Videogame (2012). Telltale Games. Android, Kindle, IoS, Mac, PC, PS3, PS4, PS Vita, Xbox360, XBoxOne.
The Walking Dead is a Survival Horror Videogame Comic by Telltale Games. The game takes the form of an interactive story where the player makes decisions, interacts with objects and fights Zombies, although the emphasis is on strong narrative and characterization. The game is based in the same world as Robert Kirkman's comic book series The Walking Dead (2003-current), and has won multiple awards and commendations.
The Walking Dead is a graphical adventure game (see Graphic Novel; Interactive Fiction), released across multiple formats in a series of episodes. The graphical style and pace of the game are intended to mimic the format of a comic or serial television show. Each episode takes 2-3 hours to play and contains a standalone story that follows the tale of a young survivor called Clementine or "Clem". In the first season, which consists of five episodes (2012), the player takes the role of Lee Everett, who meets Clem in the first episode and becomes her informal protector. In this respect the game echoes Naughty Dog's The Last of Us (2013), which also offers a harsh depiction of survival in a Post-Holocaust society, counterpoised with a strong portrayal of the complex relationship between a young adult and an older protagonist. In the second season (2013-2014), the player takes control of Clem directly and continues her story. A bridging episode; 400 Days (2013), takes place between the two seasons and also has Clem as the protagonist.
The Walking Dead bears some similarity to point and click adventure games popularized in the 1990s by game development company LucasArts – including Beneath a Steel Sky (1994) and Maniac Mansion: Day of the Tentacle (1993) – but relies less on puzzle solving and more on the decisions made by the player during the game. These choices are usually presented on a "dialogue wheel" (or in this case, a list), which gives the player a series of options to choose from. Responses to "Quick Time" events, where the player must respond to a crisis by acting swiftly or making a fast decision, also feature within the game and usually drive the action in the game. These choices are a critical part of each game. Decisions made by Lee or Clementine affect outcomes and events throughout the game, Making alliances, choosing one person over another, or acting in a certain way will change the behaviour of other characters towards Lee or Clem and affect the overall story. In this way The Walking Dead emphasizes the complicated moral choices needed to survive (often there is no "right" answer). When these decisions are made, a small message appears on the screen, informing the player that the character will "remember" their choice, a device which is extremely effective in making the player constantly aware of the moral implications of their actions. Because of these choices, it is also possible for the game narrative to evolve in several different ways, with Lee or Clementine depicted as strikingly different personalities as a result.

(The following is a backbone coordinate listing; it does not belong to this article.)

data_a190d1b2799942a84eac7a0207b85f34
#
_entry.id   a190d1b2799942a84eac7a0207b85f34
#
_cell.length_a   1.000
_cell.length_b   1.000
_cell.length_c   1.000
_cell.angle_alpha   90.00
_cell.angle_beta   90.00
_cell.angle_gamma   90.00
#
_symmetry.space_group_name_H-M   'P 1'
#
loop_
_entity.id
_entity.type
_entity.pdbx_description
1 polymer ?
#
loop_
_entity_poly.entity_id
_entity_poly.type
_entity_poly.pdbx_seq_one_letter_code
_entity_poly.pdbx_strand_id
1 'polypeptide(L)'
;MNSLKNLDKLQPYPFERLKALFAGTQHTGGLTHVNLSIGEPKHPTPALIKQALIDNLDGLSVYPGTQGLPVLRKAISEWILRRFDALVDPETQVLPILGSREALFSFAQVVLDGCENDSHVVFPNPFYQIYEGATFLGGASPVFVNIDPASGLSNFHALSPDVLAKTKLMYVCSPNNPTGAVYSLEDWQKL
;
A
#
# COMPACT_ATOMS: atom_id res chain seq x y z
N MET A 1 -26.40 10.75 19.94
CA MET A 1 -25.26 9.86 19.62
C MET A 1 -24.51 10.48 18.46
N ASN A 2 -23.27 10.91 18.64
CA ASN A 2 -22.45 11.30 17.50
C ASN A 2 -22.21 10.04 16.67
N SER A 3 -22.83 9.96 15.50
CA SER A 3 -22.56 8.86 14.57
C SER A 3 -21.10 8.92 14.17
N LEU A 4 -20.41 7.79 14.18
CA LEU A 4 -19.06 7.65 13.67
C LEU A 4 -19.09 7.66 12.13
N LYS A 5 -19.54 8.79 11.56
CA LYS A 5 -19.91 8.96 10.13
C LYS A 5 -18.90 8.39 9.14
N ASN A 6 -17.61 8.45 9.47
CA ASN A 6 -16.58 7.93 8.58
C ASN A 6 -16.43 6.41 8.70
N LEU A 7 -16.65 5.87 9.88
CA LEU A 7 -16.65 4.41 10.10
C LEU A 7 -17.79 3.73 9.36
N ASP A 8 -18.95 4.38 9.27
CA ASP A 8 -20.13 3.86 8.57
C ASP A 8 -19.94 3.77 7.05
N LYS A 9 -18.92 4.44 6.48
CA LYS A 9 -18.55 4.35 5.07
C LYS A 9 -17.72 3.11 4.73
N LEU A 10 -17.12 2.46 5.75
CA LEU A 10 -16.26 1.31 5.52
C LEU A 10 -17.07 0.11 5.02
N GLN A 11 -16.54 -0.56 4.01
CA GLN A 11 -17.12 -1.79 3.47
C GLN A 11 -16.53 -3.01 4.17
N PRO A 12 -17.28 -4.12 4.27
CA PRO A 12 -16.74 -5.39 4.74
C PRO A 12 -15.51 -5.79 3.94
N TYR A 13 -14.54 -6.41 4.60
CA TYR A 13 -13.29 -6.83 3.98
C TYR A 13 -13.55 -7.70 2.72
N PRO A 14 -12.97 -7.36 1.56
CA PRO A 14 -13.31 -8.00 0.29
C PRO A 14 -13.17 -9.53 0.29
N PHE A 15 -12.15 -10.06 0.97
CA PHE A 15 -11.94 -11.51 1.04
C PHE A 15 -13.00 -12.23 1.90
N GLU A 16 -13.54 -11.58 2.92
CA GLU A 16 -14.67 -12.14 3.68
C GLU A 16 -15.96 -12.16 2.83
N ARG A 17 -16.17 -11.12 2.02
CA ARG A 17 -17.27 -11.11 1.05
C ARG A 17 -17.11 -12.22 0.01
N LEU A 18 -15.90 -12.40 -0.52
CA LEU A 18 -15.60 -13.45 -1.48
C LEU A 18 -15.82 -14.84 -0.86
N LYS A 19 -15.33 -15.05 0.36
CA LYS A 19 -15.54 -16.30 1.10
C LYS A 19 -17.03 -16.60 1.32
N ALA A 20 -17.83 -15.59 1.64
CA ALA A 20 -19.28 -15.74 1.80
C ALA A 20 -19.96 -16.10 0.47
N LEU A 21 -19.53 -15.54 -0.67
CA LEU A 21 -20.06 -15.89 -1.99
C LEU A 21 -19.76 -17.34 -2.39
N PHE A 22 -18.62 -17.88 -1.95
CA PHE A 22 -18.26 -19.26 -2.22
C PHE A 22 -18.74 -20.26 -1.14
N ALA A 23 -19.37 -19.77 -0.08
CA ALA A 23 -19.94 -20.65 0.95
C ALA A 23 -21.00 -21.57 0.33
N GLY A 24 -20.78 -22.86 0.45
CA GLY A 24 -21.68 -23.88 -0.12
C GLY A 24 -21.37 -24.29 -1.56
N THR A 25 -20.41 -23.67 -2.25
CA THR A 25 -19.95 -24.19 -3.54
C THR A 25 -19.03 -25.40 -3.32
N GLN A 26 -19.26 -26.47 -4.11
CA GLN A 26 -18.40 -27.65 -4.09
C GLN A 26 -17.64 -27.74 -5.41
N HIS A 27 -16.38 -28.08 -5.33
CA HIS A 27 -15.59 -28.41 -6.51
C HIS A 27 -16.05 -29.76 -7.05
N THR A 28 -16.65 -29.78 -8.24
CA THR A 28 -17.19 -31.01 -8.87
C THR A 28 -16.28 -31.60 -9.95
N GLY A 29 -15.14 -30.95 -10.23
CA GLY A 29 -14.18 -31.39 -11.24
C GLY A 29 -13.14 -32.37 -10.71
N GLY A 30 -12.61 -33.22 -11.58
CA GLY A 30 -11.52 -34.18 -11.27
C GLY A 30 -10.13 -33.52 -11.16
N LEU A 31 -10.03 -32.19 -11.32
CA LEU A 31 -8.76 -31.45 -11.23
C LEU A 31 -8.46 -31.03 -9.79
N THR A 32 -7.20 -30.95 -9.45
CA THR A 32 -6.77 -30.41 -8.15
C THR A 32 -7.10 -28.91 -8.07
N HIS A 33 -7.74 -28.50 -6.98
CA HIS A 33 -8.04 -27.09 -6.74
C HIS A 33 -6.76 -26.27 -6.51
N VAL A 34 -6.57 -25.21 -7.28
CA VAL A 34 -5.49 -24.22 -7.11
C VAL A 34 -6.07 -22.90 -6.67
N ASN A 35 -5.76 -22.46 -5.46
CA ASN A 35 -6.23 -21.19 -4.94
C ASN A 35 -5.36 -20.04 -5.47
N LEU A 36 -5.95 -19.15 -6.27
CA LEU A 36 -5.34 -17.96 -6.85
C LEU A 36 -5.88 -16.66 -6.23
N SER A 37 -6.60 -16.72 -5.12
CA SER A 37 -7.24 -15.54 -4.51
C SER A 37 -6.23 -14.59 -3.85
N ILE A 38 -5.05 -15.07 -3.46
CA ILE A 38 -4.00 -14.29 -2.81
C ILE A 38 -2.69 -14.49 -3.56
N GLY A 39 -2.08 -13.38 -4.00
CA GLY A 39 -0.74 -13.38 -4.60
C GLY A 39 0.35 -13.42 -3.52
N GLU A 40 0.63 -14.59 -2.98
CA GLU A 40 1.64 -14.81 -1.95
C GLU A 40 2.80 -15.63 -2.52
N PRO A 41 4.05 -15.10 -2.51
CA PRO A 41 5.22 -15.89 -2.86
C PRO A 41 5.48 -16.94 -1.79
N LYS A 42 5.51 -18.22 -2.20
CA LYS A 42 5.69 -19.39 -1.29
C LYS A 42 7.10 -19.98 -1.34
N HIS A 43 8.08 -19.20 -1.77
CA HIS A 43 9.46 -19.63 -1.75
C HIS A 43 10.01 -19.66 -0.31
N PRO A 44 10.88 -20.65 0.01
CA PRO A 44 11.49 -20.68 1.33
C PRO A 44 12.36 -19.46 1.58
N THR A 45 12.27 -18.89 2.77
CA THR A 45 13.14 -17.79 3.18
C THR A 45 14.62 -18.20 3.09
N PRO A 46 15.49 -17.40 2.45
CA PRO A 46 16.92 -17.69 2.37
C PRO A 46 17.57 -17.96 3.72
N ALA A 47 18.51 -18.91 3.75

If The Walking Dead is played in sequence on the same device, the game will recover memory from 400 Days and use this to determine which recurring characters appear in the second season. This is a similar dynamic to that of the Mass Effect (2007-2012) series, where characters are carried over (or not) from game to game, and where some element of player agency occurs from decisions made during play.
The game was praised both for its emotive characterization and narrative, and for revitalizing the adventure narrative game. It won several Game of the Year awards in 2012. The innovative art, which echoes that of a comic book, means that the game is also a good "entry level" game – a player does not have to be skilled in traditional videogames to enjoy it, nor to they need the stereotypical qualities of a gamer in order to play. The intense relationship between Lee and Clem and the depiction of Clementine as a powerful, interesting female protagonist has also been commended for introducing important new forms of relationships and narrative development within videogames. [EMS]
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